Pastor Evan Brown expanded on last week’s teaching on the subject of pressing into God as we face the believer’s inevitable oppositions. Jesus provided us with the tools to endure and break through the most difficult situations when He gave us the gift of His Holy Spirit. Walking in obedience to Him means being a part of re-establishing God’s rule on earth. And when, through obedience, we break through obstacles, we make it easier for those around us to break through theirs. By using the tools He provided, such as Faith, (1Tim 1:3-4), Prayer, (Matt 6:8) and Serving, (Mark 10:41-43), we will be for Him, the ambassadors He has called upon us to be.
Pastor Evan Brown shares a personal story to illustrate the truth that we will face trouble and resistance in life when we press into the things of God. Yet we can have hope during difficult times knowing we will gain strength, and reap great spiritual blessing, when we break through and press in against any resistance to submit to God. Sometimes the barriers are great, and we are tempted to shrink back. Yet through faith we can rely on the power of the Holy Spirit and the truth of the scriptures to confidently come into the presence of God during difficult times and experience the life He has intended for us to live. Scripture readings are from Hebrews 10:19-11:1.
When the disciples asked Jesus, “Who, then, is the greatest in the Kingdom?” Jesus’ response was to call over a little child and explain that unless we become like little children, we will not enter the Kingdom of Heaven. What does it mean to become like a child? Pastor Josh Engelhardt explains the childlike qualities Jesus is looking for in our hearts. Can we still be humble, trusting, playful, eager, imaginative, and utterly dependent on the God who invites us to call Him Abba, “Daddy”?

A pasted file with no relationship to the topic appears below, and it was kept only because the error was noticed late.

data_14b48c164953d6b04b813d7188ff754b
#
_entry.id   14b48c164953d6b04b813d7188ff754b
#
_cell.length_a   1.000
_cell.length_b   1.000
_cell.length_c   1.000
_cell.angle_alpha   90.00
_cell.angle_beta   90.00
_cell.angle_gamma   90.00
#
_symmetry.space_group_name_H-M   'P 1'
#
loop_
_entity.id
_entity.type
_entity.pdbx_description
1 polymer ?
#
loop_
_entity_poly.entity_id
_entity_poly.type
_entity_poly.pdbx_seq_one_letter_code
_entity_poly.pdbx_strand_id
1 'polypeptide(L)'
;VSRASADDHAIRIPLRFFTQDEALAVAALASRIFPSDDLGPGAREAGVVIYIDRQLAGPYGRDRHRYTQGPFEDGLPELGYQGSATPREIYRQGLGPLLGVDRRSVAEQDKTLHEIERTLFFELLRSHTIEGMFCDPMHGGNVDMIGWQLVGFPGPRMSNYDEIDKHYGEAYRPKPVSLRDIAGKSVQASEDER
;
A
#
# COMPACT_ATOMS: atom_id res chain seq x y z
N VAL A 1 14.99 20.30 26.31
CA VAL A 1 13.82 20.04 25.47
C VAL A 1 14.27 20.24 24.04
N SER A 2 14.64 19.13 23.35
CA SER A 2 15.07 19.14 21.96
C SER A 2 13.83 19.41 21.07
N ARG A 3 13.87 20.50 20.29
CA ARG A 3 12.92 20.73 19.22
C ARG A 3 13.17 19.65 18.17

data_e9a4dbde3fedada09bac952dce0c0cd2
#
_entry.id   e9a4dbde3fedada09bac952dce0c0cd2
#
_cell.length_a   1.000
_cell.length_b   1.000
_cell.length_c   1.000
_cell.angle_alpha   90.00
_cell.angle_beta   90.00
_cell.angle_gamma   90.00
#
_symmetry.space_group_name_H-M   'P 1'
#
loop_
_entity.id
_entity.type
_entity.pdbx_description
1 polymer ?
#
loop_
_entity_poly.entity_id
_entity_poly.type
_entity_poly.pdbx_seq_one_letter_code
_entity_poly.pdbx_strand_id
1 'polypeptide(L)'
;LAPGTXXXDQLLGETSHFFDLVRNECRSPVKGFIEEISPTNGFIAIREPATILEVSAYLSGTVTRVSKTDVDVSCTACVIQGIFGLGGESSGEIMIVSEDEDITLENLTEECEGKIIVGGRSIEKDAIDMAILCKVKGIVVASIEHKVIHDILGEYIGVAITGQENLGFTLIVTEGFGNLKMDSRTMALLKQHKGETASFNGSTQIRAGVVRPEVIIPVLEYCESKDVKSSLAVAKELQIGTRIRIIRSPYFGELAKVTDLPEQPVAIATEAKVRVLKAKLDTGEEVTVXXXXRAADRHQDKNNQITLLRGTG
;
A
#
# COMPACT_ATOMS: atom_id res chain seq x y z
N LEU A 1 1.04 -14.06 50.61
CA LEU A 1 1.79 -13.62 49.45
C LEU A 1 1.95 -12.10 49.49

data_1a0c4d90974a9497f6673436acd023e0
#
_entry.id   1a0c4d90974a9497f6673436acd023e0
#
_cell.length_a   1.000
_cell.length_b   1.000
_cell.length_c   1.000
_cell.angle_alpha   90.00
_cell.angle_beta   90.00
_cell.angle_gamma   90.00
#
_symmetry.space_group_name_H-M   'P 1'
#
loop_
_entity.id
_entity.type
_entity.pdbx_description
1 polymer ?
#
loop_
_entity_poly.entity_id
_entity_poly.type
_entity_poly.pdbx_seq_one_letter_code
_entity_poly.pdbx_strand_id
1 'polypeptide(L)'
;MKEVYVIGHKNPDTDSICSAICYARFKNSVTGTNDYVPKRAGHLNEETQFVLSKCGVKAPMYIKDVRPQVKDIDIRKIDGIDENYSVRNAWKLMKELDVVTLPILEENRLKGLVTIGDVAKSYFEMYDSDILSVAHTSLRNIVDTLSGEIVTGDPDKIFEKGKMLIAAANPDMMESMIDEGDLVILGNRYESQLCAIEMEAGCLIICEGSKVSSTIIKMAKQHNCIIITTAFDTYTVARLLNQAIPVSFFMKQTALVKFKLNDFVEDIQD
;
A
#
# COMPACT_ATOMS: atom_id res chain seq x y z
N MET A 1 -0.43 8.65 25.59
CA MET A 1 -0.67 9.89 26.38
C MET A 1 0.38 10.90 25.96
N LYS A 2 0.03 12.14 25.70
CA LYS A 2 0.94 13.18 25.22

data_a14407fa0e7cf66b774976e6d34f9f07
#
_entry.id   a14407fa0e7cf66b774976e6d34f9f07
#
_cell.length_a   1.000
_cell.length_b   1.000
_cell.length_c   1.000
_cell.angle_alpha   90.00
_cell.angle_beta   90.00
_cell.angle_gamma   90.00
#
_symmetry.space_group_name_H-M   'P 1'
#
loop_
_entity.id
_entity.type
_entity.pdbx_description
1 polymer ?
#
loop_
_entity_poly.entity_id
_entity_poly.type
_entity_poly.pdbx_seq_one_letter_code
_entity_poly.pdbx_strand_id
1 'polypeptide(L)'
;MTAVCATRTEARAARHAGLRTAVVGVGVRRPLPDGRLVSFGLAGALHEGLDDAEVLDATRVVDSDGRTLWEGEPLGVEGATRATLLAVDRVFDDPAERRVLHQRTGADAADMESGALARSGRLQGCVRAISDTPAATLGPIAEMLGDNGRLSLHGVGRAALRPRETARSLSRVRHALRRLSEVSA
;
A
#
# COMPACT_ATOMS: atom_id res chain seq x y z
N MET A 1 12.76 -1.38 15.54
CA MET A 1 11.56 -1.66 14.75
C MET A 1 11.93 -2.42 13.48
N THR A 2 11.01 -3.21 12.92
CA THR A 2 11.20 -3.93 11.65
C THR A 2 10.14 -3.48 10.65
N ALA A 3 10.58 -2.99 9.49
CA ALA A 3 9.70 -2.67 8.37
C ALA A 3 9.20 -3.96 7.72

Evan continues his series on the Kingdom of God, by examining the story of Nicodemus in the first 15 verses of John chapter 3, which lead up to perhaps the most famous verse in the Bible, John 3:16.
Just as Nicodemus could not comprehend ‘being born again’ or ‘where the wind comes from’, our natural thinking does not easily recognize the opportunities that come our way to actually enter the Kingdom of God. Evan illustrates these points and invites us to consider the difference between a 2-dimensional and a 3-dimensional Christian life — and how a citizen of the Kingdom of God will first ask, “God, what do You think about that?”, to help see beyond the 2-dimensional natural situation and challenge, that may actually be a 3-dimensional opportunity from the Lord to enter His Kingdom.
What is the Kingdom of God but God’s sovereign rule over all His creation? Today we segued from the topic of Kingdoms of men, to the Kingdom of God. Pastor Evan Brown, referencing God’s creation of earth and mankind, noted that God desired relationship with us, and chose us to partner with Him in having dominion over earth. But in the fall of man, he forfeited that collaboration by instead choosing to partner with God’s and man’s enemy. However, God had always had a plan. In Mark 1: vs 14-15, Jesus tells the Galileans to proclaim the good news; “The kingdom of God has come near. Repent and believe the good news!” God once again made it possible for man to choose to partner with Him through belief in His gift of reconciliation
to us. His death and resurrection paved the way for us to give away our own lives and live for Jesus in His kingdom as His ambassadors, to bring God’s salvation to others.
When we submit to God’s principles, as His agents, we experience abundant life within His kingdom.
On this Easter Sunday morning, we see a thought-provoking, beautiful, and dramatic presentation that allows us to reflect on our lives. We are entangled in the brokenness and darkness of this world, and we are engulfed in our own sin. Yet we have hope, and we celebrate, because Jesus offers light and promise of new life. Jesus cuts through all darkness, and he brings us from death to life. As our lives intersect with the light of God, we become light in the darkness, bringing hope and life to a broken world.